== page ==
Abstract: Clinical trials may be disrupted by unforeseen events such as the COVID-19 pandemic. We discuss a practical procedure for salvaging those stopped studies for which restarting enrollment is not feasible, by integrating external patients with data already collected to recover the loss of study power due to premature stopping.
11:55-12:45 Break-out Room Discussions
Lisa Hampson, (Moderator, Novartis, Switzerland)
Sarah Zohar (Moderator, INSERM, France)
12:45-13:00 Synthesis and Next Steps
About the Speakers
Nigel Stallard is Professor of Medical Statistics and head of the Statistics and Epidemiology Group at Warwick Medical School, University of Warwick, UK. He has a first degree in Mathematics from the University of Cambridge and an MSc and PhD in Applied Statistics from the University of Reading, where he worked with John Whitehead in the Medical and Pharmaceutical Statistics Research Unit for ten years until moving to Warwick in 2005. His primary research interests are in the statistical design and analysis of clinical trials. In particular, he has worked on optimal trial design and on methodology for clinical trials with interim analyses and adaptations such as or subgroup treatment selection.
Marc Vandemeulebroecke is a Global Group Head in Novartis’ Analytics department. He has been supporting clinical development programs in early and late phase development across various disease areas as statistician and pharmacometrician. Marc holds a Maîtrise in mathematics from the University Paris XI, a Diploma in mathematics from the University of Münster, a PhD in mathematical statistics from the University of Magdeburg, and an MSc in PKPD modeling & simulation from the University of Manchester. He received the Gustav-Adolf-Lienert award from the German Region of the International Biometric Society (IBS). Marc’s interests range from adaptive clinical trials to effective statistical graphics, statistical and machine learning, and developing effective teams of statisticians.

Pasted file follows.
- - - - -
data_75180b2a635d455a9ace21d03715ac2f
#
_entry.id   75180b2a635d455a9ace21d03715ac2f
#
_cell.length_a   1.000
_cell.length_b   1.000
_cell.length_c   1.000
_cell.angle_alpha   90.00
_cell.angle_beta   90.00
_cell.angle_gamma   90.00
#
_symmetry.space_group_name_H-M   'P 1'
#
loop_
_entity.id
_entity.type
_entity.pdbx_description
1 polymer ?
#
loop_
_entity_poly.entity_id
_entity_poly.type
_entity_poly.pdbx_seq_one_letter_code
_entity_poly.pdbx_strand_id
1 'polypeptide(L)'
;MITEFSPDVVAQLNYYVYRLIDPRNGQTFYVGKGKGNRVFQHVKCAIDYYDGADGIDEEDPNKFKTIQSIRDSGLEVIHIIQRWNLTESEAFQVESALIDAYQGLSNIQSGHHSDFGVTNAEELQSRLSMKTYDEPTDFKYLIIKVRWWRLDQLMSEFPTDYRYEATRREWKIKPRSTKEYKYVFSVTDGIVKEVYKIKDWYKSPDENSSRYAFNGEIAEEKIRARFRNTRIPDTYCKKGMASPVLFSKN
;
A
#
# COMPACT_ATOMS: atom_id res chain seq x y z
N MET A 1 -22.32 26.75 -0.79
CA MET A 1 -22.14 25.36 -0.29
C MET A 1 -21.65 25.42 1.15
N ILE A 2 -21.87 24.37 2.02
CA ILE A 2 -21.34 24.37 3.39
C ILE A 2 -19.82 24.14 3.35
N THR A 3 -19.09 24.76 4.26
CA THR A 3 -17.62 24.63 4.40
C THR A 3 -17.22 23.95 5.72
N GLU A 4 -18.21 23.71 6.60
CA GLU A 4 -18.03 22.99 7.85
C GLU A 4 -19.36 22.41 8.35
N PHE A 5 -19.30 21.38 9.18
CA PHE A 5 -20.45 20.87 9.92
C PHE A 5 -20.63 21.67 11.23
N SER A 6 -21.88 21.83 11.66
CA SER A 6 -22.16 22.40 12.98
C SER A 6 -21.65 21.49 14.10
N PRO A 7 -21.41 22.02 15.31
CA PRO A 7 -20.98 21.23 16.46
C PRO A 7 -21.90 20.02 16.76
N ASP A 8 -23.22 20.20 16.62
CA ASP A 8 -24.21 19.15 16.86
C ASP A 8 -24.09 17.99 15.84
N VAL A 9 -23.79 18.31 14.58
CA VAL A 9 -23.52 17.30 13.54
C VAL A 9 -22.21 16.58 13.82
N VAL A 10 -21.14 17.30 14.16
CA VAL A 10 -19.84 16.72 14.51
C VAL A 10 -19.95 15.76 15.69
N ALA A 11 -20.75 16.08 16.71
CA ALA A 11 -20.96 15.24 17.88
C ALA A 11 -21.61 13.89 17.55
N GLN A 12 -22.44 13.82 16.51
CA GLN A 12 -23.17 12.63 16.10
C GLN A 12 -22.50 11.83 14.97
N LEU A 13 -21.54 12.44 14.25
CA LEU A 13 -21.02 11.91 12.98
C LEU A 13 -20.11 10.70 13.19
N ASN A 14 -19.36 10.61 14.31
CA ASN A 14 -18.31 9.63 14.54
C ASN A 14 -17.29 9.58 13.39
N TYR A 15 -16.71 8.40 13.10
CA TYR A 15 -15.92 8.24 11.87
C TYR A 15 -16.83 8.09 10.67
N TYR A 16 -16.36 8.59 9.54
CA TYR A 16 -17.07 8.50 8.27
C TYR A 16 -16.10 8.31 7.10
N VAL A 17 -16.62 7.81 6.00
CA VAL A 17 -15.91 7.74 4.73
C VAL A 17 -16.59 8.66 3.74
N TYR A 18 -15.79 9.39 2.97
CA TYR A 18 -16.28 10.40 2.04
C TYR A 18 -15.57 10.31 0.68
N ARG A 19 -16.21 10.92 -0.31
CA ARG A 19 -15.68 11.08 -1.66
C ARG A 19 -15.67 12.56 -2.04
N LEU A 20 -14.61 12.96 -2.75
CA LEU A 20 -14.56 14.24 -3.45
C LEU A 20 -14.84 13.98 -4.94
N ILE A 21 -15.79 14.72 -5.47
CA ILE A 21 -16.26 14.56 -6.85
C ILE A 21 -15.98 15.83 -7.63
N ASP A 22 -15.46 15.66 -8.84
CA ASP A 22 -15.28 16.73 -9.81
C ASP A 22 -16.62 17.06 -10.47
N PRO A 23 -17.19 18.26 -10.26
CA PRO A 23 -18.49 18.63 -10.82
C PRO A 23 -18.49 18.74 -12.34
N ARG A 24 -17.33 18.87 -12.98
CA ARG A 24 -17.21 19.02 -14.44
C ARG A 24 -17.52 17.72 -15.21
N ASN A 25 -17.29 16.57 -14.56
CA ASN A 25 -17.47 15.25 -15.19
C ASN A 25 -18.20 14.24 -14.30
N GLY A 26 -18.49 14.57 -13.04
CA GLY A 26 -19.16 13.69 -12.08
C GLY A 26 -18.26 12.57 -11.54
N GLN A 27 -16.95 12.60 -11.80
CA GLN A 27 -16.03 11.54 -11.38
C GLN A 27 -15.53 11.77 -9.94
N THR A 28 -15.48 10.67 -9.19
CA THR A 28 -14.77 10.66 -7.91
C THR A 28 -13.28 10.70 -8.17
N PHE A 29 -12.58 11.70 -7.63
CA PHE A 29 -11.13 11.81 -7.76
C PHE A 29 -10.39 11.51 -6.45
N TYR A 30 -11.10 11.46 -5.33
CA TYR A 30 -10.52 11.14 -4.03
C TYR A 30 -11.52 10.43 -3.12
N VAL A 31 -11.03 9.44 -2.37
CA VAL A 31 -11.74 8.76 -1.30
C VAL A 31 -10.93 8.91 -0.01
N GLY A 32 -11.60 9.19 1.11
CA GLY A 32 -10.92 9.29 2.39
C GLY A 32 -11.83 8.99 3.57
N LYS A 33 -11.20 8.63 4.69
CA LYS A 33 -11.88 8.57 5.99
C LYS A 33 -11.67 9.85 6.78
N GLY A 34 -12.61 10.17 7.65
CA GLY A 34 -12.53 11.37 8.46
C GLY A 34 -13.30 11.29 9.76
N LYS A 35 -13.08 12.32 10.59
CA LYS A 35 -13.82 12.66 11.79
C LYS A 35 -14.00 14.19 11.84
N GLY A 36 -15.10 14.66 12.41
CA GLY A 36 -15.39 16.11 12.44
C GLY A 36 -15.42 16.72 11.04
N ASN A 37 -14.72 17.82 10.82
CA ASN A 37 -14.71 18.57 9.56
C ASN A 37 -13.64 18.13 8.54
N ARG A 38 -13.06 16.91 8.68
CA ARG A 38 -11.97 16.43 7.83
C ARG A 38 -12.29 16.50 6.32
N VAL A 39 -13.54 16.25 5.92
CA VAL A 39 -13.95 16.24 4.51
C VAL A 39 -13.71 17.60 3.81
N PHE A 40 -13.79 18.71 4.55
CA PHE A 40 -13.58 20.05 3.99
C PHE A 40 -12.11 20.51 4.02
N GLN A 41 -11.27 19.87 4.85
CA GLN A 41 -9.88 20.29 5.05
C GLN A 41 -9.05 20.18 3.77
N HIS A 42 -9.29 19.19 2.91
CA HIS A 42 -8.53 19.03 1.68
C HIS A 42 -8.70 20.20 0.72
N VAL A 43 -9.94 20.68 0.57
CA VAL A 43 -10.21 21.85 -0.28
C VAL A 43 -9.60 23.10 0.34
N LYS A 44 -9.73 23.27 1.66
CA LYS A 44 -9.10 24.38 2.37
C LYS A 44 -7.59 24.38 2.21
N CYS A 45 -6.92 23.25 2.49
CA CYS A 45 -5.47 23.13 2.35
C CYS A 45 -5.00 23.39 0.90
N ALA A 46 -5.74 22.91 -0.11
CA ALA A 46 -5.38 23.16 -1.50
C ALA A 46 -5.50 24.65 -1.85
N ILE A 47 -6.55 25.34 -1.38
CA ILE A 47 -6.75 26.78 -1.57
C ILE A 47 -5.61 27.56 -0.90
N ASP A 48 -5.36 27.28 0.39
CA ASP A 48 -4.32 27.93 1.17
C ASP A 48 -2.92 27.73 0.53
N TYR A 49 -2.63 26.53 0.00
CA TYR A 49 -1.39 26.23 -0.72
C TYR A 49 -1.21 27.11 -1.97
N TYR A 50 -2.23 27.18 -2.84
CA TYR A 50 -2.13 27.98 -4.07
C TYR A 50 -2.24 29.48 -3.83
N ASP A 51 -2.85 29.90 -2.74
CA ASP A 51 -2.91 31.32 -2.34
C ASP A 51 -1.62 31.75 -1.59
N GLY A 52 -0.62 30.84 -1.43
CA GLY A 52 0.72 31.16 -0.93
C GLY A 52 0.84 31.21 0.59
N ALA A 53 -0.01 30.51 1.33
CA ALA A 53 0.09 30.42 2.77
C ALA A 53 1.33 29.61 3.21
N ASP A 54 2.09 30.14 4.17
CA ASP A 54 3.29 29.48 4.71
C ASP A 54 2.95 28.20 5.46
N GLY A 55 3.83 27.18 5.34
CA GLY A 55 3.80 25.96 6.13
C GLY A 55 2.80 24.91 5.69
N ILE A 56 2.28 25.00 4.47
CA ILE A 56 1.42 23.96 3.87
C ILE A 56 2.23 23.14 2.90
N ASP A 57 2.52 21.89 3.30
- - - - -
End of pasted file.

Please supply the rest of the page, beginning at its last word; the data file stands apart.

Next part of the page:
Heng Li is a mathematical statistician team leader at the Center for Devices and Radiological Health, Food and Drug Administration. He joined FDA in 2002 and has been working in the area of cardiovascular medical devices.
Background of the series:
Many clinical trials that were under way in early 2020 have been disrupted by COVID-19. In some studies, it has been possible to adapt by monitoring patients’ progress remotely rather than through in-person visits. Session Five continues an Ingram Olkin Forum series that started with views from statistics leadership in US NIH and regulatory agencies. Following these introductory sessions, we focus on particular statistical methodologies that might contribute to statistical responses to unplanned clinical trial disruptions or provided a basis for the development of methods that provide a more appropriate response to this challenge. Topic specific sessions to date include Estimands and Missing Data and Randomization Tests. We are pleased to announce Session Five (Please click on the preceding links to catch up with this series).
Forum Organizing Committee
Jonathan Bartlett, University of Bath
Adam Lane, University of Cincinnati
Nancy Flournoy, University of Missouri
Chris Jennison, University of Bath
Assaf Oron, Institute for Disease Modeling
Sergey Tarima, Medical College of Wisconsin
- Affiliate Award Fund Eligible
- NISS Hosted
- NISS Sponsored